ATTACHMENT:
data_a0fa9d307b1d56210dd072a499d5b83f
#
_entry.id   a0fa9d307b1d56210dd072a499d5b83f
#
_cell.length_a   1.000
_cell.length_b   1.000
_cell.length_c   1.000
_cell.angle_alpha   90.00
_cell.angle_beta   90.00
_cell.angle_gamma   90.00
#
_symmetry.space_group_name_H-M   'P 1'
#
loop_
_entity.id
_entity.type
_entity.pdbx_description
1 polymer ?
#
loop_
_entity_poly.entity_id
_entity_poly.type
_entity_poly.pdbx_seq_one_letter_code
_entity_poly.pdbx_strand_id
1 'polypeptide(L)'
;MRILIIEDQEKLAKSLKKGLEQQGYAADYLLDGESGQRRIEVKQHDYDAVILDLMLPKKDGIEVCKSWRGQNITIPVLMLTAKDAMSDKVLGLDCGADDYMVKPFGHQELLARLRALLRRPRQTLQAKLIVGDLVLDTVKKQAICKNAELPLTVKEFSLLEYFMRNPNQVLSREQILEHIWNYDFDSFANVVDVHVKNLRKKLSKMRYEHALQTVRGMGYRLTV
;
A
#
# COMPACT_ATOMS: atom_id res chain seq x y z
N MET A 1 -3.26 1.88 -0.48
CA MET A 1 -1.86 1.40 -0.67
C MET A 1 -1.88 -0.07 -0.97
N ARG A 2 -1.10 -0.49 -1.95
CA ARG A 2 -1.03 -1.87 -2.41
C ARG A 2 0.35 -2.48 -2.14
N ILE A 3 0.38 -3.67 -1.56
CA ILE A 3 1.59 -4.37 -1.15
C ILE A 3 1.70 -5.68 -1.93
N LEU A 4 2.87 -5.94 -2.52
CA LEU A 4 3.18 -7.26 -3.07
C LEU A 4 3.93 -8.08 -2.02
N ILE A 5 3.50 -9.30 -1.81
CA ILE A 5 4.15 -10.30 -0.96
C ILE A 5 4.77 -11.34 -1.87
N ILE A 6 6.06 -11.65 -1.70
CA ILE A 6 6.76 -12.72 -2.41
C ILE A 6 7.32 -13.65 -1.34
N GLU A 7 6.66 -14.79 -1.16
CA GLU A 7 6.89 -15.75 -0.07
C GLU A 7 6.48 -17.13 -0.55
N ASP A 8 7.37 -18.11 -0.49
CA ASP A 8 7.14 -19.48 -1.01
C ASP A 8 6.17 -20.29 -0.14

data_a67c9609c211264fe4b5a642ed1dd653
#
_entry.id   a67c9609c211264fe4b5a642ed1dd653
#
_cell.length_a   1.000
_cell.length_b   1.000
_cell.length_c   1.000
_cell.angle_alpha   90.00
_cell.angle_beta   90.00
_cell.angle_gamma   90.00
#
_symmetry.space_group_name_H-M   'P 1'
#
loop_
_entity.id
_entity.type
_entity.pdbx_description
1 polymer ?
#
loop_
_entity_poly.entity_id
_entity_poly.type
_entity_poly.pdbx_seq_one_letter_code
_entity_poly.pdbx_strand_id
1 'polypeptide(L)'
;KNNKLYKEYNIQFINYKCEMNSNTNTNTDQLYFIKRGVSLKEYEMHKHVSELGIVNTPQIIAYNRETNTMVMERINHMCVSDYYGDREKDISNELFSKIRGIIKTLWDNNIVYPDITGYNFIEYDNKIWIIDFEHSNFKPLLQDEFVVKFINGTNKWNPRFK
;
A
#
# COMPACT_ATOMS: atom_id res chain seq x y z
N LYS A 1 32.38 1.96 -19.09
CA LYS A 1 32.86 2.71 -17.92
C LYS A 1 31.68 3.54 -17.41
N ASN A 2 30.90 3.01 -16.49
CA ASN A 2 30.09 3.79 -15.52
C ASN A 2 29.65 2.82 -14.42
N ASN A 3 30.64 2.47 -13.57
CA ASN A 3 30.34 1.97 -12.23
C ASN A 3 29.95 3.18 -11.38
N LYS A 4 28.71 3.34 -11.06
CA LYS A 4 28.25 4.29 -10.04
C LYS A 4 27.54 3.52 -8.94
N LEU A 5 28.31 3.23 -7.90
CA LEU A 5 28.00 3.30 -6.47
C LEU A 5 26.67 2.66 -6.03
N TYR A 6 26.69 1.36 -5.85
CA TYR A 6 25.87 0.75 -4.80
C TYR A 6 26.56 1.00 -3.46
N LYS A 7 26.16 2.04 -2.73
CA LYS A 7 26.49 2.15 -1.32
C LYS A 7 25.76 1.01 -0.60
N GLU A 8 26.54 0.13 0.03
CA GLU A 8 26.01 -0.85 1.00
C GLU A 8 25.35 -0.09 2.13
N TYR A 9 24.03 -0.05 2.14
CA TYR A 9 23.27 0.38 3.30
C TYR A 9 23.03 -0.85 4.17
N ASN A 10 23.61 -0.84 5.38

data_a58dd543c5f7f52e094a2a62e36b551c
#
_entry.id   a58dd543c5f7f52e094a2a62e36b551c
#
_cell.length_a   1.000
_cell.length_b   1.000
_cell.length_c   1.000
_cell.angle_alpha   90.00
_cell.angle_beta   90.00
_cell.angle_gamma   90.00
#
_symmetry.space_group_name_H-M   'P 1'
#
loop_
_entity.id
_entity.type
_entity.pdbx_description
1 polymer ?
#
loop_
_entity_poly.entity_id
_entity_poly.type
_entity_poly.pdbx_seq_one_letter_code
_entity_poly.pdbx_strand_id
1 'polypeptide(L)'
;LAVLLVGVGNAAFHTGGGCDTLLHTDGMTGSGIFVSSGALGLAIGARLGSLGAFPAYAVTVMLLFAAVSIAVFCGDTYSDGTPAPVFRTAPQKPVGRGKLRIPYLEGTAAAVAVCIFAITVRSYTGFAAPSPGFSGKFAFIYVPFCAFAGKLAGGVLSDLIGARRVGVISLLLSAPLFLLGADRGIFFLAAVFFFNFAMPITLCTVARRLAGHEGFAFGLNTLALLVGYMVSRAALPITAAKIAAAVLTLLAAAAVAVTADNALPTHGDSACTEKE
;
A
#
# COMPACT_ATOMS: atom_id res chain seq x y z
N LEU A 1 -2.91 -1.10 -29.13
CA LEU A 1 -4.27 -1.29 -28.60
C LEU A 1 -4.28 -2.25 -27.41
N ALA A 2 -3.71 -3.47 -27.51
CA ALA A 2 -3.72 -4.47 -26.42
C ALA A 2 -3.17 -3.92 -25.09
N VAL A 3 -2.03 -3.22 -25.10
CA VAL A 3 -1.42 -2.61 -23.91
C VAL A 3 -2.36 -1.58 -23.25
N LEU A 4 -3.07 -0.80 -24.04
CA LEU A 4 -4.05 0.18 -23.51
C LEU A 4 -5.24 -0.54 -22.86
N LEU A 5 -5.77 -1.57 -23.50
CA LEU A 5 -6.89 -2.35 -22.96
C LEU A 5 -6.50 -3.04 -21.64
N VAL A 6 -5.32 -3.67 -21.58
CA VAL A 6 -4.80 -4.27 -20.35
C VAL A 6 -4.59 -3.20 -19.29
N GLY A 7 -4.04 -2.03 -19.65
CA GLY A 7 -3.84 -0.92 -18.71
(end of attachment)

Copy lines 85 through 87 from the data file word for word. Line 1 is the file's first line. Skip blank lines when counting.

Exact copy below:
N LYS A 1 32.38 1.96 -19.09
CA LYS A 1 32.86 2.71 -17.92
C LYS A 1 31.68 3.54 -17.41